Even at a time of global economic downturn, consumers it seems have cash to spend on life's little luxuries. The latest figures from French luxury goods group LVMH show that operating profits surged by 29 per cent in 2002 on the back of just a modest increase in sales, and the company is predicting further improvements in 2003.
Sales for the year improved from €12.2 billion to €12.7 billion, while operating profits reached just over €2 billion during the year. Furthermore, the company's performance improved as the year progressed, with growth of 19 per cent in the first half expanding to 37 per cent in the second six months of the year.
But he best improvement came from net profits, which surged from €334 million in 2001 to €818 million in 2002, largely due to a reduction in financial costs resulting from the lower level of debt.
The good performance was driven by all of the company's main brands, including Moët & Chandon Champagne and Hennessy Cognac as well as non-drinks brands such as Louis Vuitton and Parfums Christian Dior. Only the group's watches and jewellery operations failed to improve during the year.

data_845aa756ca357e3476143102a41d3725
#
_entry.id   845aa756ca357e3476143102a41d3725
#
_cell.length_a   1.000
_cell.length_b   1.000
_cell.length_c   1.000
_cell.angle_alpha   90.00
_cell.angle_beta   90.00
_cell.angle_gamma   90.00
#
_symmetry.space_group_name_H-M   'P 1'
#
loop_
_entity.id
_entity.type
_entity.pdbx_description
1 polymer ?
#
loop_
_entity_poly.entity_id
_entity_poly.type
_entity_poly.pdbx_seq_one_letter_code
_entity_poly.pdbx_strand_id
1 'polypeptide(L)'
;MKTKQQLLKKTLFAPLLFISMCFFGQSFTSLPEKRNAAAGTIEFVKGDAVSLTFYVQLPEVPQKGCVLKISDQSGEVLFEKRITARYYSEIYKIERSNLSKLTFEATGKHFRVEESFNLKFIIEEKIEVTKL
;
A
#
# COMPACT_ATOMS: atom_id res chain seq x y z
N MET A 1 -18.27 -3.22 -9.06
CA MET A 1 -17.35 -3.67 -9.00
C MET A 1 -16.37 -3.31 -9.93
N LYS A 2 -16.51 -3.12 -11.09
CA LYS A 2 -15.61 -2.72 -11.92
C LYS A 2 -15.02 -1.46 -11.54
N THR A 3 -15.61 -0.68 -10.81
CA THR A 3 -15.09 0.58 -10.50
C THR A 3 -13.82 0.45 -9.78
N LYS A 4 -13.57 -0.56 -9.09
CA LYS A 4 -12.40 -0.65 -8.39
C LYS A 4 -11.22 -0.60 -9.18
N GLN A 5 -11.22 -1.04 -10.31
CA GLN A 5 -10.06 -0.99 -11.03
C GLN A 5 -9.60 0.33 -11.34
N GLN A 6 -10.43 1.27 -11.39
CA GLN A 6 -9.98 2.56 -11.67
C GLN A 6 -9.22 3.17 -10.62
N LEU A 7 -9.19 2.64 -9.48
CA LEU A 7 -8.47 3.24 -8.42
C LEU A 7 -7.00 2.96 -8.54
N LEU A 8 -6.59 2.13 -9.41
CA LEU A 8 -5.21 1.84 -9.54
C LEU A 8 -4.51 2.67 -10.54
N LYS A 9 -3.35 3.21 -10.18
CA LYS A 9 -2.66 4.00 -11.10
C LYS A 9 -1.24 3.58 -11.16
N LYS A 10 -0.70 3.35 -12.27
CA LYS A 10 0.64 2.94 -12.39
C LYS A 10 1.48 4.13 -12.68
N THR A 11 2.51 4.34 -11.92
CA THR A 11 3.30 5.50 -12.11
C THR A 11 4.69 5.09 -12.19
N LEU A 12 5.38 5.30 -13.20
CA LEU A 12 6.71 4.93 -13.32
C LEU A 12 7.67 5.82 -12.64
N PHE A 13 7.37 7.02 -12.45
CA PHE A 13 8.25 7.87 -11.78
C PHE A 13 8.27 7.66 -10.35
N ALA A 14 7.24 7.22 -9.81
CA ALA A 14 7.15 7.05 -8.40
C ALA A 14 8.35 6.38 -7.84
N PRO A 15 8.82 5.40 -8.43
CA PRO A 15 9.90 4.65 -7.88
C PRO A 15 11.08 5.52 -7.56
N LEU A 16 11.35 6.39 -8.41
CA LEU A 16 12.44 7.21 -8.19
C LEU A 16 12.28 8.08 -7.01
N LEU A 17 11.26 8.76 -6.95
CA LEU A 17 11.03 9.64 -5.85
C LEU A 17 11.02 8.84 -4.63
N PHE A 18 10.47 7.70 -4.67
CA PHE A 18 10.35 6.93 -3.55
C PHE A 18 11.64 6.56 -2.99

Focusing specifically on the wines & spirits arm, LVMH said that operating profits had improved by 16 per cent during the year as a result of strong volume growth from the Champagne brands, notably Moët & Chandon, Veuve Clicquot and Krug. Like most Champagne houses, LVMH benefited in 2002 from the overall recovery in the market after nearly three years of depressed sales related to massive over-estimation of the millennium effect. Operating margins improved as a result of focusing on high-priced prestigious cuvees, the company said.
On the Cognac side of the business, volumes grew by a more modest 6 per cent, while operating income was 5 per cent higher at €328 million. The entire Hennessy range made progress compared to 2001, reinforcing its worldwide market leadership in Cognac, the company claimed. Steady growth for Hennessy in the United States and in Asia, China in particular, more than compensated for the lower sales in Japan, it added.
LVMH said that sales for the first two months of 2003 had confirmed that the strong growth seen in the latter half of 2002 had continued, but added that there was now a greater negative exchange rate impact. Good organic growth of 7 per cent had already prompted the company to revise its operating profit expectations for the year, and the French group said it expected to see a "tangible increase" in figures this year.